The Benefits of Strength Training

Don't for a minute think that strength training is not for you. Even though you may not be an athlete about to compete in a sport or competition, or a body builder. Perhaps you are older, a senior even. What then would you ever need it for?

If you don't regularly participate in a sport or activity that will build and maintain strength, then you are the one most in need of training.

People over 50 especially!

If your concept of strength training is a bunch of muscle-bound lugs grunting and posing in a gym, rest assured that you don't have to go anywhere near the place to benefit from effective strength training.

You also don't have to spend hours in the gym each day to vastly improve and lengthen your active life. After all, what is the point in living a long life if you are unable to get around?


This is a bold statement, but think about the number of people, men and women both, who are pretty much finished with the fun (active) parts of life by the time they reach 70. Ready for the seniors home and needing care because they haven't the strength and coordination to look after themselves any longer. People in their eighties are far too often in a feeble state of health, no longer able to participate in an active life.

You want to live into your eighties and beyond doing the things that you love...hiking, biking, skiing, walking etc., and keeping up with you kids and grandkids.

If that's not the case then I guess you needn't read any further.

The truth is, improving your strength can benefit everyone regardless of age, gender, fitness level or goals. Just some of the benefits include:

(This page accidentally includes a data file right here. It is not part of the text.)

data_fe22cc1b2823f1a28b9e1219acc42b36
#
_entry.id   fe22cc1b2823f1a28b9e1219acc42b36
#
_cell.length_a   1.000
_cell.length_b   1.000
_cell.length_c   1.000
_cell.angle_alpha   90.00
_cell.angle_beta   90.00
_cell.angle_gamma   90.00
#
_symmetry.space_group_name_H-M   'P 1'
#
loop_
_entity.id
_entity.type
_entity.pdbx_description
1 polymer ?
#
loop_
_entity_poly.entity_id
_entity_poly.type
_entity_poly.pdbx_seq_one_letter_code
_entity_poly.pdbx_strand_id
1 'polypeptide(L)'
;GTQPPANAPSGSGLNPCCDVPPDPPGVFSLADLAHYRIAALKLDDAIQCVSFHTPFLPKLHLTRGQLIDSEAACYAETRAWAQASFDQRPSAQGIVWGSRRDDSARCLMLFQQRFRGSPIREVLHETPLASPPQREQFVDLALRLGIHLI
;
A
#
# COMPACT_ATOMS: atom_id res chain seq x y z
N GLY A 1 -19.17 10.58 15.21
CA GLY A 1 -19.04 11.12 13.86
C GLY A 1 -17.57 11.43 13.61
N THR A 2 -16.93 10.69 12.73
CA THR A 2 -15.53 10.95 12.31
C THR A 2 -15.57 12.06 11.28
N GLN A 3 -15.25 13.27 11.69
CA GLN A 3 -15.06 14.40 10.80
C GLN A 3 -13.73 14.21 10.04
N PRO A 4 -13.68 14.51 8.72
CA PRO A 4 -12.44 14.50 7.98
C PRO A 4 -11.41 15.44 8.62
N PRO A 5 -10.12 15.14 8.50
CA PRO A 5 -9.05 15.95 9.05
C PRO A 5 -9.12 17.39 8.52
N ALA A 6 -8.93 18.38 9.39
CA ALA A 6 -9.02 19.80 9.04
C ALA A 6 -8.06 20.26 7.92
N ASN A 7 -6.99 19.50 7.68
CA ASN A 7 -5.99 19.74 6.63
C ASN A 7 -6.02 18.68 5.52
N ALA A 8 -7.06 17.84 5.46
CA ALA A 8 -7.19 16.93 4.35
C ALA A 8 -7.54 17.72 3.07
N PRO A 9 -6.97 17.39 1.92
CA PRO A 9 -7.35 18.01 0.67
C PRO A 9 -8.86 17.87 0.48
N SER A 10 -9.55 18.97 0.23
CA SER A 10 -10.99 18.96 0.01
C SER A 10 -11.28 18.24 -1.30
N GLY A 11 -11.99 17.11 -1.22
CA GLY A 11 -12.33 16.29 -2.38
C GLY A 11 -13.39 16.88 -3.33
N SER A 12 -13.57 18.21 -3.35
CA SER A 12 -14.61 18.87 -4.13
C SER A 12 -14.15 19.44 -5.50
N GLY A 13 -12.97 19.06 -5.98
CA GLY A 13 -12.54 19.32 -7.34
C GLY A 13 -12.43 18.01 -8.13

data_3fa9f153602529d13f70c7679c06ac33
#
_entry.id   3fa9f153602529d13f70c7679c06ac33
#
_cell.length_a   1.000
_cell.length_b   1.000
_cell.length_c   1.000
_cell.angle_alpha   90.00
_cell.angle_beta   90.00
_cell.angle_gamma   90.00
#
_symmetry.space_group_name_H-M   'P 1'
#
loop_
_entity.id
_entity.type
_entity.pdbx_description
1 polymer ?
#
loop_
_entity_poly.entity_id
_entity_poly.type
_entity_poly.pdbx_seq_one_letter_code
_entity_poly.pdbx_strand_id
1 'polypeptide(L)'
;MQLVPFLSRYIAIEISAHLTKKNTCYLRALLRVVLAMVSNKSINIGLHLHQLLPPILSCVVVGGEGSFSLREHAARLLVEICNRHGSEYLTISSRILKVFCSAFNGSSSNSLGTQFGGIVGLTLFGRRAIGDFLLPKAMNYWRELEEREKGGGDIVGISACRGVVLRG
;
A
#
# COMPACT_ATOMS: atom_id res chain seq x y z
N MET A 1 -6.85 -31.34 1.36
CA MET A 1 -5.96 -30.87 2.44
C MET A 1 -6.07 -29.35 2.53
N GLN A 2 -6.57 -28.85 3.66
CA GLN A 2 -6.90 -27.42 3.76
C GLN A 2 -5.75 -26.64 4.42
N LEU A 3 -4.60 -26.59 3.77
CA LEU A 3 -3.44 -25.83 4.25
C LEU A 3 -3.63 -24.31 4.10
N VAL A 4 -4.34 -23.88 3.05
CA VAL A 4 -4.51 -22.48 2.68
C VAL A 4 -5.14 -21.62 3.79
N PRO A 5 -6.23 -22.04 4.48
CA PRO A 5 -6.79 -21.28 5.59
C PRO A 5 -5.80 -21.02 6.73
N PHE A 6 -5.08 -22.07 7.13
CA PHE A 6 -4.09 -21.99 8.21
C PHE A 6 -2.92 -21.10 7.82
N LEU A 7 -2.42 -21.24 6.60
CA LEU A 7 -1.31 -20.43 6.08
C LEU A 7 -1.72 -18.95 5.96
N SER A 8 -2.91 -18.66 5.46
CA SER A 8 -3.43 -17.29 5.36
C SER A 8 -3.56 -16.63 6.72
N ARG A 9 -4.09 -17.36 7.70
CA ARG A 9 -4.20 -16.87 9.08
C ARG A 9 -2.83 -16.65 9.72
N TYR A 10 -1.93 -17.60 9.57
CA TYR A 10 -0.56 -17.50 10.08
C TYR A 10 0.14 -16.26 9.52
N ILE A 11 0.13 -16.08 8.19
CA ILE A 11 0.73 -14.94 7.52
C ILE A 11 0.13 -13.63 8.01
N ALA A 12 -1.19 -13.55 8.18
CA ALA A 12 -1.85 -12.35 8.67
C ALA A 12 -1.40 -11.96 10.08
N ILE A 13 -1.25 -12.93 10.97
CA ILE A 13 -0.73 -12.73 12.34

• Losing fat. Muscle burns more calories than fat (from 10-20 calories per pound), so the more muscle you have, the more calories you'll burn all day long.
  • Strengthening bones. Exercise can help preserve bone mass and even stimulate bone growth.
  • Burning calories. Not only do you burn calories during the workout, you also experience an after burn if you lift heavy weights or do circuit training. You can actually burn an extra 50 or so calories just from the after burn.
  • Increased strength and endurance. With stronger muscles, you're better able to handle daily activities.
  • Protection from injuries. Lifting weights makes your connective tissue stronger, so you protect your joints.
  • More confidence. People who lift weights report a higher self-esteem and lower instances of depression.
  • Improved coordination, muscle control and balance. When you lift weights, you not only strengthen the body, you also teach your muscles how to work together more efficiently.

Strength training is important for everyone, no matter how old you are and it's never to late to start. And, most important, you don't have to follow a complicated program or go to a gym or lift heavy weights to enjoy the benefits.

Here's another article I wrote about strength training.


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